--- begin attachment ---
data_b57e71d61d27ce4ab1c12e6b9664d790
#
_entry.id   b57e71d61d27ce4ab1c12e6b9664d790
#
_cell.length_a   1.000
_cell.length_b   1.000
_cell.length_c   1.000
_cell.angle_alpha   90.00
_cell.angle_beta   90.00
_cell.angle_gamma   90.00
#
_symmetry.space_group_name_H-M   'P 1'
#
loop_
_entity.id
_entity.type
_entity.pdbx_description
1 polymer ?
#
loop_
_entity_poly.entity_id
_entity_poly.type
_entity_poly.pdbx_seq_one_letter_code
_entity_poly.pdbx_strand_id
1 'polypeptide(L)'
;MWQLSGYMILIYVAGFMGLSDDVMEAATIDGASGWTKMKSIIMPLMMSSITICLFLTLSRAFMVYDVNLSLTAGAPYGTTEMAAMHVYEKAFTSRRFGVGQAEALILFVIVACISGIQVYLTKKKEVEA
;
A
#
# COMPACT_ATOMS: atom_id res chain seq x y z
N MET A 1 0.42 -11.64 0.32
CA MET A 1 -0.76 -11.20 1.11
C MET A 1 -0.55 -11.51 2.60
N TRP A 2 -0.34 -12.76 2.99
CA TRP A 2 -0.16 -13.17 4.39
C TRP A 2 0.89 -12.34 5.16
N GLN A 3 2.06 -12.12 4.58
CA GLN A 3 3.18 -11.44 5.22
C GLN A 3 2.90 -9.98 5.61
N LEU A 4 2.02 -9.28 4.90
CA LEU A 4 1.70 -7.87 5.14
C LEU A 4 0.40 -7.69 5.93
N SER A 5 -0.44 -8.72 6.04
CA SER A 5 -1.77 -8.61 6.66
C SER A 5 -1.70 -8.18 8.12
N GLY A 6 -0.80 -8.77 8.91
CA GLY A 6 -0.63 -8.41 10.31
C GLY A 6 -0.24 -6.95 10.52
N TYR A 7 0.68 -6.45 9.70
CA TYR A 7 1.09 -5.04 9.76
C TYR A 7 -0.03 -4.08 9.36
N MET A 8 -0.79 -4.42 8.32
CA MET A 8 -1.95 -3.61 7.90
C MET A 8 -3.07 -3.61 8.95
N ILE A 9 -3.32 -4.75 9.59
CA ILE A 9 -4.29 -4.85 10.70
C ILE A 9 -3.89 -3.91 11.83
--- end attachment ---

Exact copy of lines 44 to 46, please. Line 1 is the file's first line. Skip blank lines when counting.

CA SER A 5 -1.77 -8.61 6.66
C SER A 5 -1.70 -8.18 8.12
N GLY A 6 -0.80 -8.77 8.91